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Planning To Go For Bundled Products?

By Sarbajeet K Sen
July 14, 2022 08:54 IST
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Bundled products often come with restrictions.
The customer also gets locked into two products at the same time. This reduces flexibility.

Illustration: Dominic Xavier/

The Securities and Exchange Board of India recently directed mutual funds to stop offering bundled products.

In future, even if you sign up for a long-term systematic investment plan, you will not be offered free life insurance.

The financial landscape, however, is full of bundled products.

Customers should study their fine print before deciding to rely on them.


Two types of bundling

Bundling happens at two levels. One is when the product manufacturer offers free additional benefits that are not a standard feature of the core offer.

For example, a credit card may offer personal accident insurance to the primary cardholder, or a bank fixed deposit may come with life insurance (for a stipulated period) equal to the deposited amount.

In these cases, the product manufacturer pays the premium, or includes it in the core product's pricing.

The second type of bundling happens when the manufacturer offers multiple products or benefits under one umbrella.

For example, when you sign up for a home loan, the bank may offer reducing term insurance cover to take care of the loan obligation in case the borrower dies.

A personal accident insurance policy could offer reimbursement benefits if hospitalisation occurs due to an accident.

In all these cases, an additional premium is charged.

Unit-linked insurance plans (Ulips), which combine life insurance with market-linked investments, are among the most popular bundled products.

Greater convenience

Bundled products offer a one-stop solution.

"They offer convenience, and at times, cost savings. The customer gets two benefits in one product," says Santosh Joseph, founder and managing partner, Germinate Investor Services LLP.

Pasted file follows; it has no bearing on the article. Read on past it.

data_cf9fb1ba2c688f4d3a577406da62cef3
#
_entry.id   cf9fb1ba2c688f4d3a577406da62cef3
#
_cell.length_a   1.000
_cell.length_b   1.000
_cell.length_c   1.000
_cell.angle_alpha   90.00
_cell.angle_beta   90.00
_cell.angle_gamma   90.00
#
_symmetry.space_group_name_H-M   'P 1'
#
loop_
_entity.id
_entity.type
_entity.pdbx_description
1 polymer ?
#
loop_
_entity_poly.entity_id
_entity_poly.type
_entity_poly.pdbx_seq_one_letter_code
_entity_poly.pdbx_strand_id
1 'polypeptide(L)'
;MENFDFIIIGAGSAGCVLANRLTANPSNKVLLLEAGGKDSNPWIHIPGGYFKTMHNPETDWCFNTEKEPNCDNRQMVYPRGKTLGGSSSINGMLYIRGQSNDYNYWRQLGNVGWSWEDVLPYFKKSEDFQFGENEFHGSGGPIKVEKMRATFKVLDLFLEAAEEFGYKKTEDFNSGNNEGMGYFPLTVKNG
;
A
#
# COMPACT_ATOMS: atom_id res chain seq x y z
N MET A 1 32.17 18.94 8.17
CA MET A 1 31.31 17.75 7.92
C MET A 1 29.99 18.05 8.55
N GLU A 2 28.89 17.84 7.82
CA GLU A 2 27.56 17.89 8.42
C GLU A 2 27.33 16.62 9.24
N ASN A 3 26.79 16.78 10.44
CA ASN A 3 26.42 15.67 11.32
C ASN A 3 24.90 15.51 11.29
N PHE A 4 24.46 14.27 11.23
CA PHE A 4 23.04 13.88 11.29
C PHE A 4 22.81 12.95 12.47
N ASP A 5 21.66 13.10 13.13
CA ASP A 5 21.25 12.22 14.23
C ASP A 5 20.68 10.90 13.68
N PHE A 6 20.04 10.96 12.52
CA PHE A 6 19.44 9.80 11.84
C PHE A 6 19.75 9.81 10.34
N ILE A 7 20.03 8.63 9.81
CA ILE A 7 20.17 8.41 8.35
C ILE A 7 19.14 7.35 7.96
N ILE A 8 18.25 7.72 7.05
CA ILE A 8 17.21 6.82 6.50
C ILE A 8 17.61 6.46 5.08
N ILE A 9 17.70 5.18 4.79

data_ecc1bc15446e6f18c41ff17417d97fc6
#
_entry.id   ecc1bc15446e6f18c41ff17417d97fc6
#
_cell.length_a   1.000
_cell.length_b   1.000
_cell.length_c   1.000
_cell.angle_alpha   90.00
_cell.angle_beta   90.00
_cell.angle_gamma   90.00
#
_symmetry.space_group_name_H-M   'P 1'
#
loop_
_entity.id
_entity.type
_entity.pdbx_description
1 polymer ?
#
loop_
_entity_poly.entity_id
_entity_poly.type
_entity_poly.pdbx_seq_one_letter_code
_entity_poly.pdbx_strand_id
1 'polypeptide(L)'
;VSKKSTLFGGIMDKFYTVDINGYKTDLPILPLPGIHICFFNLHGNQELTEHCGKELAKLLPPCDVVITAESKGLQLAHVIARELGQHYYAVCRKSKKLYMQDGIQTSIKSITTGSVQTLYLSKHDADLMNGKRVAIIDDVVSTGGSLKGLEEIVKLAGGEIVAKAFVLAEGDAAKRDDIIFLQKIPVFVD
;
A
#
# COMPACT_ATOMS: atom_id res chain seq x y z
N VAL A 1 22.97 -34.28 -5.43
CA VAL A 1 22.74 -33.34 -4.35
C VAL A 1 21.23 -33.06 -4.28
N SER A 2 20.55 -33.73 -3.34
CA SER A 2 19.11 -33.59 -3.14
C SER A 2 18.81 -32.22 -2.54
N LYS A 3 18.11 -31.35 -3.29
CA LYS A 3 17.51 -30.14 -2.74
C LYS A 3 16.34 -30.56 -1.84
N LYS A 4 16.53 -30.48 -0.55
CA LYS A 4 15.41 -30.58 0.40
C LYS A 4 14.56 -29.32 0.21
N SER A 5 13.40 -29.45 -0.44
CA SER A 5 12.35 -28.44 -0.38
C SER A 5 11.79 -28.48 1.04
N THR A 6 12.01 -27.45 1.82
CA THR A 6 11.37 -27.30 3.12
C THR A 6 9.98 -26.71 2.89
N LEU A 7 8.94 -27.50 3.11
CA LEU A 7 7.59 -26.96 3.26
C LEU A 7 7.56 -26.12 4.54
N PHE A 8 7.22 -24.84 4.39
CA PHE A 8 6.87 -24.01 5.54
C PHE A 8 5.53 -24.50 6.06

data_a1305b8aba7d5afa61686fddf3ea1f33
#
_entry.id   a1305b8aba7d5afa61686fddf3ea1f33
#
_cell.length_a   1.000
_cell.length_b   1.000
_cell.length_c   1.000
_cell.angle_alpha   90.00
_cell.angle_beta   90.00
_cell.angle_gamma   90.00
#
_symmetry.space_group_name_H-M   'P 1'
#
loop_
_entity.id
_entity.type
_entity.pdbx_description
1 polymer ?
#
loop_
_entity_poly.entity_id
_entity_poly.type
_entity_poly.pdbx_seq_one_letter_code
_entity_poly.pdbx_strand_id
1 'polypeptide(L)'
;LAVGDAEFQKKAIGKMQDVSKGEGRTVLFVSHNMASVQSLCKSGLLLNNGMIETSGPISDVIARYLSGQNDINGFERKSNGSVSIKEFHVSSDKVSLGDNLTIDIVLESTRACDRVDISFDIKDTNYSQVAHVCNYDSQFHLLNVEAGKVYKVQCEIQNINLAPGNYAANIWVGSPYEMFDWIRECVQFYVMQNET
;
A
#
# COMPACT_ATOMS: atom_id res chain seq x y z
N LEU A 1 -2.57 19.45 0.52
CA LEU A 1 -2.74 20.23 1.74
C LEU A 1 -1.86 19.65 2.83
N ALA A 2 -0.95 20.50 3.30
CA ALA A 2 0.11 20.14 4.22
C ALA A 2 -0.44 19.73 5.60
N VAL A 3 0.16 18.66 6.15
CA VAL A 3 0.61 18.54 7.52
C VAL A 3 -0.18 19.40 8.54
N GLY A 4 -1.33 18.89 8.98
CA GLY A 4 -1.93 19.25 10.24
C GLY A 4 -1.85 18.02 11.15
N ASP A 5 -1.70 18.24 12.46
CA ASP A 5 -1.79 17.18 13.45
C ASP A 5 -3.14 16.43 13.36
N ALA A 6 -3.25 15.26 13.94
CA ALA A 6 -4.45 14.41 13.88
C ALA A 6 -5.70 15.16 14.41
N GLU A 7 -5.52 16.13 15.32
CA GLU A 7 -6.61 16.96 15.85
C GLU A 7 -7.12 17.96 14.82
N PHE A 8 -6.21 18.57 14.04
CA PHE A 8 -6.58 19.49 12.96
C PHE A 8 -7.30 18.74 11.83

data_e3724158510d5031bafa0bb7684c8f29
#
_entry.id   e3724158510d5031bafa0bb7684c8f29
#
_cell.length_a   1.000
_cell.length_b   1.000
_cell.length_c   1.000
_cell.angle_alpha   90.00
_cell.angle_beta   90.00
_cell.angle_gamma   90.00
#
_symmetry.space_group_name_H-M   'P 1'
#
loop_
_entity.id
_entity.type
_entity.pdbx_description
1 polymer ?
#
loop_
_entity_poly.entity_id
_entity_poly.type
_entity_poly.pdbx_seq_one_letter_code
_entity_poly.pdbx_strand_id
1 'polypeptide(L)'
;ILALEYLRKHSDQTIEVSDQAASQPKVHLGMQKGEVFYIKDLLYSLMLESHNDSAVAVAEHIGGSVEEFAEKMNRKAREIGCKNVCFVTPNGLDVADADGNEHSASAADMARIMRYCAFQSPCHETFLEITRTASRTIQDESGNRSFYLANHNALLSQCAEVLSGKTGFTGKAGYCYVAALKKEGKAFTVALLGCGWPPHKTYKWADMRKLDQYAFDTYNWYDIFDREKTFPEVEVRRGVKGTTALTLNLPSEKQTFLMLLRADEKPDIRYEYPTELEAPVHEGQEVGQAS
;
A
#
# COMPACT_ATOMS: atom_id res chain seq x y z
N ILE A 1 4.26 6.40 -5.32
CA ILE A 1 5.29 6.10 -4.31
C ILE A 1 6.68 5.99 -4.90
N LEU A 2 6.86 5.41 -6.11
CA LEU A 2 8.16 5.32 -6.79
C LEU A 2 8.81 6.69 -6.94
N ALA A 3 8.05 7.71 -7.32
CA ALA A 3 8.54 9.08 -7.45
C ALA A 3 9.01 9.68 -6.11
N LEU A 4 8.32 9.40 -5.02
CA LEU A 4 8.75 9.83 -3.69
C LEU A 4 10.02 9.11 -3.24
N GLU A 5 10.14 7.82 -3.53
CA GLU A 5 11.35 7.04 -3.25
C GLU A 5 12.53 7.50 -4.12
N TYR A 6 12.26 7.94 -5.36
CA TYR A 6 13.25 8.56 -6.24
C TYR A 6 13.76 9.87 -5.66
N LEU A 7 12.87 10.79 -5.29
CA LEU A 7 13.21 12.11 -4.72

Instead of filling in application documents and doing the KYC (know your customer) twice, they have to do so only once.

Sometimes the manufacturer bears a portion of the product cost.

Limited benefits, lower flexibility

Bundled products, however, often come with restrictions.

"As they are complimentary in nature, there are always caps on the maximum benefit they can provide. Hence, it is difficult to imagine a bundled product fulfilling a customer's primary needs," says Arvind A Rao, founder, Arvind Rao and Associates.

The customer also gets locked into two products at the same time. This reduces her flexibility.

"The customer will be forced to discontinue the overall product even if one of them does not work well. Hence, one should be judicious about using bundled products," says Anil Rego, founder and CEO, Right Horizons.

Hidden conditions

The free features sometimes come with conditions attached. For instance, insurance cover could cease at a certain age.

Product manufacturers sometimes mention in the fine print that they have the right to stop offering the free features at any point, and they do so occasionally.

"There could be riders and preconditions linked to the duration or the quantum of the benefit. These could catch the customer off guard," says Joseph.

Understand the fine print of these offers.

"Most credit cards, for instance, bundle accidental insurance, or insurance for baggage loss, etc. However, they come with a lot of exclusions that the customer should be aware of," says Rego.

Is it the right fit?

Buy a two-in-one product only if it is relevant for you. A personal accident policy may offer hospitalisation benefit after charging an extra premium.

However, the sum insured could be inadequate, ranging from Rs 50,000 to Rs 5 lakh.

Customers would be better off purchasing a standalone health insurance policy, which would cover hospitalisation for any reason, including accident.

"A bundled product sometimes creates the perception that a particular need has been met, when in reality the complimentary benefit may be very low," says Rao.

Life and health insurance are non-negotiable products.

"Evaluate life and health cover needs as part of your financial planning. While you could use some bundled products, you shouldn't rely entirely on them," says Rego.

Adds Joseph: "Discerning customers should buy separate products. They may be more expensive, but they also offer higher benefits."

In the soup with bundled products
  • If life insurance cover in a bundled product terminates when you have reached an advanced age, you may find it difficult to buy a new one.
  • Banks reserve the right to withdraw group health cover offered to their deposit customers at any point, which could put you in a spot/
  • At times, the premium of group cover can undergo a steep hike
  • If you had bought the cover for your home loan by paying a lump sum premium, you will lose out on it if you do a balance transfer/
  • Examine the cost: Bundled products like Ulips initially had large costs.
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Sarbajeet K Sen
Source: source